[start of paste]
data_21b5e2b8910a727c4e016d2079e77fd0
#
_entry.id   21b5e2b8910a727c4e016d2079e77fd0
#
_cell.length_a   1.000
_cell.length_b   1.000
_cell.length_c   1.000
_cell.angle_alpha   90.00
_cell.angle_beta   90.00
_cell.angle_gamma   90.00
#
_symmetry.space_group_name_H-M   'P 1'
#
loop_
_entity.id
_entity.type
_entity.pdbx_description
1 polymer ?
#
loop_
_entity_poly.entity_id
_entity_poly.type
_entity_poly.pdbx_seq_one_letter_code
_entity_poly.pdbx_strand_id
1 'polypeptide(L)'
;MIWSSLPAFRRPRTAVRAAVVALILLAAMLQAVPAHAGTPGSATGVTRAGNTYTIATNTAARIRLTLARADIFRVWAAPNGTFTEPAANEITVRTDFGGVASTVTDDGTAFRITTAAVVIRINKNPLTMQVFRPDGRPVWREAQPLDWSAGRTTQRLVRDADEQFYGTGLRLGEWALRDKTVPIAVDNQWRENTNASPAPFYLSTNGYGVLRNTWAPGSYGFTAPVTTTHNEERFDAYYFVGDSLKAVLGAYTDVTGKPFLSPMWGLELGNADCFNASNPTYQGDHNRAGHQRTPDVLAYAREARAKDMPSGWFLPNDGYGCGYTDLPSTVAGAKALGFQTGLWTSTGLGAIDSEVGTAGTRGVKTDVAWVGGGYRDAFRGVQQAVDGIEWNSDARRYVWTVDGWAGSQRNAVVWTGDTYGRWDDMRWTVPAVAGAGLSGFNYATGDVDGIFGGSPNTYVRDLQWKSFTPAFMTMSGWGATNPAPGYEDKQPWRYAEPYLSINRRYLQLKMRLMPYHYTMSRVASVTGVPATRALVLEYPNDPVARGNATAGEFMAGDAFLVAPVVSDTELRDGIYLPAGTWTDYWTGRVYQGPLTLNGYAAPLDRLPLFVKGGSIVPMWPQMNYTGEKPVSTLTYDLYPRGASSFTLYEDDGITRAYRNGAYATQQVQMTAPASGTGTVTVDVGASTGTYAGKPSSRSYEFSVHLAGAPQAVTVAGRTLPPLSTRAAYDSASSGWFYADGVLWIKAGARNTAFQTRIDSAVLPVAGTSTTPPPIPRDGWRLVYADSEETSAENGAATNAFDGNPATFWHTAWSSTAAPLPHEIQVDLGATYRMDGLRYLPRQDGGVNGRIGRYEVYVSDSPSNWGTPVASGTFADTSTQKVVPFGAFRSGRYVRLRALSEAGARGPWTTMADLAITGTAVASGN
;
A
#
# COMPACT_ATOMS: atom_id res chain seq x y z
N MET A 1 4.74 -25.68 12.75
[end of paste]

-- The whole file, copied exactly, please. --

data_21b5e2b8910a727c4e016d2079e77fd0
#
_entry.id   21b5e2b8910a727c4e016d2079e77fd0
#
_cell.length_a   1.000
_cell.length_b   1.000
_cell.length_c   1.000
_cell.angle_alpha   90.00
_cell.angle_beta   90.00
_cell.angle_gamma   90.00
#
_symmetry.space_group_name_H-M   'P 1'
#
loop_
_entity.id
_entity.type
_entity.pdbx_description
1 polymer ?
#
loop_
_entity_poly.entity_id
_entity_poly.type
_entity_poly.pdbx_seq_one_letter_code
_entity_poly.pdbx_strand_id
1 'polypeptide(L)'
;MIWSSLPAFRRPRTAVRAAVVALILLAAMLQAVPAHAGTPGSATGVTRAGNTYTIATNTAARIRLTLARADIFRVWAAPNGTFTEPAANEITVRTDFGGVASTVTDDGTAFRITTAAVVIRINKNPLTMQVFRPDGRPVWREAQPLDWSAGRTTQRLVRDADEQFYGTGLRLGEWALRDKTVPIAVDNQWRENTNASPAPFYLSTNGYGVLRNTWAPGSYGFTAPVTTTHNEERFDAYYFVGDSLKAVLGAYTDVTGKPFLSPMWGLELGNADCFNASNPTYQGDHNRAGHQRTPDVLAYAREARAKDMPSGWFLPNDGYGCGYTDLPSTVAGAKALGFQTGLWTSTGLGAIDSEVGTAGTRGVKTDVAWVGGGYRDAFRGVQQAVDGIEWNSDARRYVWTVDGWAGSQRNAVVWTGDTYGRWDDMRWTVPAVAGAGLSGFNYATGDVDGIFGGSPNTYVRDLQWKSFTPAFMTMSGWGATNPAPGYEDKQPWRYAEPYLSINRRYLQLKMRLMPYHYTMSRVASVTGVPATRALVLEYPNDPVARGNATAGEFMAGDAFLVAPVVSDTELRDGIYLPAGTWTDYWTGRVYQGPLTLNGYAAPLDRLPLFVKGGSIVPMWPQMNYTGEKPVSTLTYDLYPRGASSFTLYEDDGITRAYRNGAYATQQVQMTAPASGTGTVTVDVGASTGTYAGKPSSRSYEFSVHLAGAPQAVTVAGRTLPPLSTRAAYDSASSGWFYADGVLWIKAGARNTAFQTRIDSAVLPVAGTSTTPPPIPRDGWRLVYADSEETSAENGAATNAFDGNPATFWHTAWSSTAAPLPHEIQVDLGATYRMDGLRYLPRQDGGVNGRIGRYEVYVSDSPSNWGTPVASGTFADTSTQKVVPFGAFRSGRYVRLRALSEAGARGPWTTMADLAITGTAVASGN
;
A
#
# COMPACT_ATOMS: atom_id res chain seq x y z
N MET A 1 4.74 -25.68 12.75